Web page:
PREISSLER, Johann Daniel (1666-1737) and Johann Melchior FÜSSLI (1677-1736). 108 ORIGINAL DRAWINGS for Johann Jakob Scheuchzer's Physica sacra, Augsburg: Johann Andreas Pfeffel, 1731. The drawings in pen and grey ink, grey wash, some also in red chalk, some with black chalk squaring, and some incised, each cut out, sometimes omitting part of the frame, and mounted on 19th-century purple paper, in a 19th-century green linen box with paper label on front cover. Approximately 295 x 190mm, mounted to 350 x 265mm. Signed attribution on most plates, "Joh. Daniel Preisler fecit 1692", probably added in the 18th-century.
Johann Jakob Scheuchzer, a Zurich doctor and natural scientist, conceived of his monumental 4-volume Physica sacra as an explanation of and a commentary on the Bible on natural-scientific grounds. It is essentially a pictorial history of Nature and Man, containing 750 magnificent copper-plate engravings with accompanying explanatory text; it was also known as the "Kupfer-Bibel". While he was primarily celebrating the natural world as God's creation and new mathematical, physcial and medical discoveries as a manifestation of God's wonders, Scheuchzer was careful to retain a theological basis, in order not to fall foul of religious authorities, and the theological sources for the symbolism of the natural history are encyclopedic. Scheuchzer himself oversaw the illustrations, which were largely based on his own natural history cabinet or on other famous European cabinets of rare specimens. He entrusted the central designs to Johann Melchior Füssli and the elaborate borders to the Nuremberg artist, Johann Daniel Preissler. A team of highly skilled and experienced engravers, incuding Johann Georg Pintz, Georg Daniel Heumann and Johann August Corvinus, made the plates from the Füssli-Preissler drawings. The combination of powerful central scenes and fantastical borders, no two of which are alike, resulted in remarkable images which make the Scheuchzer Physica Sacra the high point of 18th-century graphic art in Augsburg.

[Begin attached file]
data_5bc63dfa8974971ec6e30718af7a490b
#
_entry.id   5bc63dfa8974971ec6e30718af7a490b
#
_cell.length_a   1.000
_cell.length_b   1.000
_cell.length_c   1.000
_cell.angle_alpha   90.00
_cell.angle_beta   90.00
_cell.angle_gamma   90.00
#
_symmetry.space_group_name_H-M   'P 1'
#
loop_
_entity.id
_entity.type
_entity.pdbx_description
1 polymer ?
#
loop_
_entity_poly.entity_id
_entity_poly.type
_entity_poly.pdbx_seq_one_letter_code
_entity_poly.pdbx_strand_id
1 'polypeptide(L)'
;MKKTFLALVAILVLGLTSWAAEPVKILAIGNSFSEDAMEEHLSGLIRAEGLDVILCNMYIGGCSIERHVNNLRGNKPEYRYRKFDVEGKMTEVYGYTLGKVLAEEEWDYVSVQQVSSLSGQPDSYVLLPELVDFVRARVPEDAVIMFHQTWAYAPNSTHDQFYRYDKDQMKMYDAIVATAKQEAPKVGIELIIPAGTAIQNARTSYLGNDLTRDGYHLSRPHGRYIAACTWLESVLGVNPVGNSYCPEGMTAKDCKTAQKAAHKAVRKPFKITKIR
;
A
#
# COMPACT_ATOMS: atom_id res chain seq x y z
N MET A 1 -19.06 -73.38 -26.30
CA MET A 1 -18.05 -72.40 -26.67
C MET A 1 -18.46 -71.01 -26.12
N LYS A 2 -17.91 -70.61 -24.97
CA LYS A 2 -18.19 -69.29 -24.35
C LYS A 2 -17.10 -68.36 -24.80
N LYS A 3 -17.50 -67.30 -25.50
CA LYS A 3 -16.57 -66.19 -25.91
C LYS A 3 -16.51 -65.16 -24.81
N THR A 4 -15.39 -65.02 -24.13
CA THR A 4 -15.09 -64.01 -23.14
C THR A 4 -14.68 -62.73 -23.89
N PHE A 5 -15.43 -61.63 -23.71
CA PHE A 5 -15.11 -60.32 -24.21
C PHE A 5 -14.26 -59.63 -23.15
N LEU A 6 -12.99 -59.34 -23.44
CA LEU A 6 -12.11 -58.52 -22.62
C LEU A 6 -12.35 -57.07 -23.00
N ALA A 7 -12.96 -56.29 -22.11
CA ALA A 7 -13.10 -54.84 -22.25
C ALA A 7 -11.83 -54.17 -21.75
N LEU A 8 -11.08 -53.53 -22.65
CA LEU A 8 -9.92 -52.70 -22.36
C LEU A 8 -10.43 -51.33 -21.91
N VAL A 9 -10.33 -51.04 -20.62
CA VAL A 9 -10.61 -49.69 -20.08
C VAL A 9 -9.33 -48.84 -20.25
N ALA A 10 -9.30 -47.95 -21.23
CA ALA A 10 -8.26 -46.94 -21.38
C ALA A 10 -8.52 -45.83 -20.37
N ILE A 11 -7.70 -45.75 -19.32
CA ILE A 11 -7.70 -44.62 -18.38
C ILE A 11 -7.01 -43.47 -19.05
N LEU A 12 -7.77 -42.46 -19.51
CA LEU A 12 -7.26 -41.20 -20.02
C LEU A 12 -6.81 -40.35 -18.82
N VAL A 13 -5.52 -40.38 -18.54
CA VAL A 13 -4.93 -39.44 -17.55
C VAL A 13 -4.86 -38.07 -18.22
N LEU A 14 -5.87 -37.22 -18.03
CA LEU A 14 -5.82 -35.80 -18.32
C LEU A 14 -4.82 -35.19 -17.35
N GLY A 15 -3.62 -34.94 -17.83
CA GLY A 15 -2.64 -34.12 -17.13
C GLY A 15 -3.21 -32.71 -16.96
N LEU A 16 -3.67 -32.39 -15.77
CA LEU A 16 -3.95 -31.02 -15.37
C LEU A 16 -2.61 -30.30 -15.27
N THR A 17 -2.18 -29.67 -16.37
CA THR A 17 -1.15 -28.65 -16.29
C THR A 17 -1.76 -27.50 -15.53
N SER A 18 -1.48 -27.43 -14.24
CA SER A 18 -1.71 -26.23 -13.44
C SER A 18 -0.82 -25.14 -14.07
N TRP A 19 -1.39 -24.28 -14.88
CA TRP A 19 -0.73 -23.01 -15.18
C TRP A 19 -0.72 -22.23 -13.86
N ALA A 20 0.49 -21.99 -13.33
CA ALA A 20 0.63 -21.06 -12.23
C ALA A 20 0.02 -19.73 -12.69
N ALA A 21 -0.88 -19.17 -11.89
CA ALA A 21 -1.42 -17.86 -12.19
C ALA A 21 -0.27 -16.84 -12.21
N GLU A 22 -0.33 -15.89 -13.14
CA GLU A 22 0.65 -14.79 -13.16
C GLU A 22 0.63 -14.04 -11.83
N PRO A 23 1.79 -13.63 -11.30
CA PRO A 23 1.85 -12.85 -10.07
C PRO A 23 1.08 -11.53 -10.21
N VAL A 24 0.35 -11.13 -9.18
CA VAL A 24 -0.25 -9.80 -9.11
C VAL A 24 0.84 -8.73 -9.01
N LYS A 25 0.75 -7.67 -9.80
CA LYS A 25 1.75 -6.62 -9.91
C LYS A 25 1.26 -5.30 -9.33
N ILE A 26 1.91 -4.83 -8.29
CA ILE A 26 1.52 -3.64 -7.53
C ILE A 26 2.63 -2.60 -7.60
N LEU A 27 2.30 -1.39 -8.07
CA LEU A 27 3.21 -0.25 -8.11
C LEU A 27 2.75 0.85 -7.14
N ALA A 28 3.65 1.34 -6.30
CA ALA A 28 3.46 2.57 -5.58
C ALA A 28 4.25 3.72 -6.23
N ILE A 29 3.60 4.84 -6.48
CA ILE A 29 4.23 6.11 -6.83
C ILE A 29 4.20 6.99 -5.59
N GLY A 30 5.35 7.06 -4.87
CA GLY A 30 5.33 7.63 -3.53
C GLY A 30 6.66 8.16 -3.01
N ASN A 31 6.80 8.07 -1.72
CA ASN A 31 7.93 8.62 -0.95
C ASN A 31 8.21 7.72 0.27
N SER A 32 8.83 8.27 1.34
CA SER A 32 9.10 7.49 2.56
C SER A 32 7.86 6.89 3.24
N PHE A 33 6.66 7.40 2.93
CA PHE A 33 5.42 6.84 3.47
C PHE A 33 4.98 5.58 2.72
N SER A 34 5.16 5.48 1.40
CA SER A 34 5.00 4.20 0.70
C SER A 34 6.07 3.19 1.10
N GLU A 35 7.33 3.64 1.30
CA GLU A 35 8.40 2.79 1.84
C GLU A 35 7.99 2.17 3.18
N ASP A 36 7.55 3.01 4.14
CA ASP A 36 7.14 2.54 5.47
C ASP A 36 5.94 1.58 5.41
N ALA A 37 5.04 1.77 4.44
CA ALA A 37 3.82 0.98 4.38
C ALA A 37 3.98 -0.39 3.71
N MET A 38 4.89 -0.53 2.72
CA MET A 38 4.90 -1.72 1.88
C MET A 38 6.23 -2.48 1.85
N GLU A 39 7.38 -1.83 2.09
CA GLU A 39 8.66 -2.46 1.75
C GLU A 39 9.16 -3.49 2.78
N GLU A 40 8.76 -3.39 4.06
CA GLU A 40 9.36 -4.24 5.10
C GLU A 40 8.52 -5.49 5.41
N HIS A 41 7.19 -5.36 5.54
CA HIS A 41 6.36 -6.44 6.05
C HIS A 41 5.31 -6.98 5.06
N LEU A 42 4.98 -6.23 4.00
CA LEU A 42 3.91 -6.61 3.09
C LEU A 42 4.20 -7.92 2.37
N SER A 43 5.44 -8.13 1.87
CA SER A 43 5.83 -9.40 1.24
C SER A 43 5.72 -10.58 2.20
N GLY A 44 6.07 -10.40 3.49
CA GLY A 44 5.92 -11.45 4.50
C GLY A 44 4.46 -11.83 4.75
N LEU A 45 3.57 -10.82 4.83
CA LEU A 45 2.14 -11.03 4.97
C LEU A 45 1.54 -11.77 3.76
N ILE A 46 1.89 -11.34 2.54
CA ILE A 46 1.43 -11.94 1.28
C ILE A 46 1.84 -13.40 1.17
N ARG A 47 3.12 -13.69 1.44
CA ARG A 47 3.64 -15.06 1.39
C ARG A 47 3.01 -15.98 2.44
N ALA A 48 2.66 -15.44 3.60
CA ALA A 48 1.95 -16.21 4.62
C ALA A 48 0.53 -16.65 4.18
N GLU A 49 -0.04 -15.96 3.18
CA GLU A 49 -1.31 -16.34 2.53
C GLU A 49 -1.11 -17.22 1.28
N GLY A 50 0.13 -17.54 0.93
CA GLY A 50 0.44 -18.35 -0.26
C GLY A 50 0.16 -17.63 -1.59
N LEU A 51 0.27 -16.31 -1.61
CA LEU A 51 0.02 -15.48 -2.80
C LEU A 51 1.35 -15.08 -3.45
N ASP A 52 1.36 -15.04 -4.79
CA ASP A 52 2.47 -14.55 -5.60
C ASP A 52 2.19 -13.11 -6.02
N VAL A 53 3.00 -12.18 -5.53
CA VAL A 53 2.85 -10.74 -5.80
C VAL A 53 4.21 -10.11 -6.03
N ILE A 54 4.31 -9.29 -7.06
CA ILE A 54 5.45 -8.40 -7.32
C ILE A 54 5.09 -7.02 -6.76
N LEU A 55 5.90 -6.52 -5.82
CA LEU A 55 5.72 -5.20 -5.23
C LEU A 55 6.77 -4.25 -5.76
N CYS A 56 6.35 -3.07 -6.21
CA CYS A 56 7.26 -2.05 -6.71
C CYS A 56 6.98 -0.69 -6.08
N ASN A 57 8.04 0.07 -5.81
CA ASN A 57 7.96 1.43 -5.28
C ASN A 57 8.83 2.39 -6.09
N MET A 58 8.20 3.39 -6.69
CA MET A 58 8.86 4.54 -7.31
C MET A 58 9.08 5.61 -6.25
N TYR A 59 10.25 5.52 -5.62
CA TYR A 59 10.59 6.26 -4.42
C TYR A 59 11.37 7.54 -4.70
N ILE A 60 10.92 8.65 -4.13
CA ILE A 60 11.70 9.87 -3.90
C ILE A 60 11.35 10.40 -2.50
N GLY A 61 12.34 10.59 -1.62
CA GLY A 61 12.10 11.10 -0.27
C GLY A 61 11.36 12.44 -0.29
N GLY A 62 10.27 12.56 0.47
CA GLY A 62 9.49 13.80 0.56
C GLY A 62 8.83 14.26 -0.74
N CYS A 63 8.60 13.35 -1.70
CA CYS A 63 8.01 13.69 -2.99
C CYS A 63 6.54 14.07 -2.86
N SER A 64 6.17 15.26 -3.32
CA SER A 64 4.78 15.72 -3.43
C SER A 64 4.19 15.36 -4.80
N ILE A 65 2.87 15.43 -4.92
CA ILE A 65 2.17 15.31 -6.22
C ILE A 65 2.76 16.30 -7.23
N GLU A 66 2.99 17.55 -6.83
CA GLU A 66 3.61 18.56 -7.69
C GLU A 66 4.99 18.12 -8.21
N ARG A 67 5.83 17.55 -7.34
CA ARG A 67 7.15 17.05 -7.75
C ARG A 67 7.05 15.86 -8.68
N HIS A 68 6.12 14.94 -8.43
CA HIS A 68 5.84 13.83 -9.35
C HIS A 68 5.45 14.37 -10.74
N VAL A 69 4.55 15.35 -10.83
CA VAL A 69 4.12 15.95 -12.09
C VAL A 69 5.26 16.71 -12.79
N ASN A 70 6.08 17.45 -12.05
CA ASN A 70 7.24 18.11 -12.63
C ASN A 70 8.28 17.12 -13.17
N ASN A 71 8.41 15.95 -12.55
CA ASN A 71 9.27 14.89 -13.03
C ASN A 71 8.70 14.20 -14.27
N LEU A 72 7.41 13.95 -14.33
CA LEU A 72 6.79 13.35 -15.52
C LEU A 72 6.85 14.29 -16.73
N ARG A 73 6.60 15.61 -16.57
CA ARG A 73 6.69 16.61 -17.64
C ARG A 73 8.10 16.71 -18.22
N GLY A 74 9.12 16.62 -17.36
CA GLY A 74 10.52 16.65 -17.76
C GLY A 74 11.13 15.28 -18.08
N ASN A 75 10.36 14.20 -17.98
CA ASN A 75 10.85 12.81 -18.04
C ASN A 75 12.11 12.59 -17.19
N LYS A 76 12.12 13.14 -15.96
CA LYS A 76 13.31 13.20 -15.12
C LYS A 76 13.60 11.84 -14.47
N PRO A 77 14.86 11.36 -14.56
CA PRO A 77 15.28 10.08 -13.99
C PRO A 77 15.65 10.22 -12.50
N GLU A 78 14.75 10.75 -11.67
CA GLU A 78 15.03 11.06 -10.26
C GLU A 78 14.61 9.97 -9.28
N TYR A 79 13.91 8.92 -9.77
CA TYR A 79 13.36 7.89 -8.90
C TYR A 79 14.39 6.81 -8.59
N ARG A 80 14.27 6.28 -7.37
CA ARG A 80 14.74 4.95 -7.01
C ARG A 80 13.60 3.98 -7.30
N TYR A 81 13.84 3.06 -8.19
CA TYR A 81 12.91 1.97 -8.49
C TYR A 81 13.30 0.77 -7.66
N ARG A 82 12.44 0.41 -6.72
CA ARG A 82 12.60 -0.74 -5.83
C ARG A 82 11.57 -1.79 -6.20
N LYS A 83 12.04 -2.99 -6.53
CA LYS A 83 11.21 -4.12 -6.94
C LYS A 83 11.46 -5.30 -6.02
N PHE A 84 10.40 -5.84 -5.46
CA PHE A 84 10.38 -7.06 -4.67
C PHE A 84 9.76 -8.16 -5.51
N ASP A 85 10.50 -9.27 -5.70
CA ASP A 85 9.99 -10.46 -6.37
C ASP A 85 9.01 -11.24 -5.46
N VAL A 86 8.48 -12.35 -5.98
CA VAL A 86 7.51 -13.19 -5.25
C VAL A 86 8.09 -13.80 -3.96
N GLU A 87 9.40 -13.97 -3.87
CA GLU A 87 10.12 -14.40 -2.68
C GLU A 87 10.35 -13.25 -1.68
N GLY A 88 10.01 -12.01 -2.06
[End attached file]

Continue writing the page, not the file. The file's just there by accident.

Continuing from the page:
The present drawings were clearly used in preparation of the plates for publication. Several of them show corrections and emendations, and a number are incised. The innermost border decoration is often only suggested by Preissler with a few pen strokes, sometimes confirmed with a written instruction; the engraver then carried out the decorative programme fully in the published engraved print. Other changes were made between drawing and engraving, including:
Plate CXLIII: a large border plant has been crossed through in the drawing and its form appears considerably altered in the engraving
Plate CXLVIII: the feet of two figures have been altered in red chalk in the drawing which corresponds to the engraving
Plate CXCIII: the drawing has an instruction to bring in the left border, accomplished in the engraving
Plate CCXIV: a curtain is much fuller in the engraving than the drawing
Plate CCLX: the drawing has an extra skeleton at the top and a note to remove it, and it does not appear in the engraving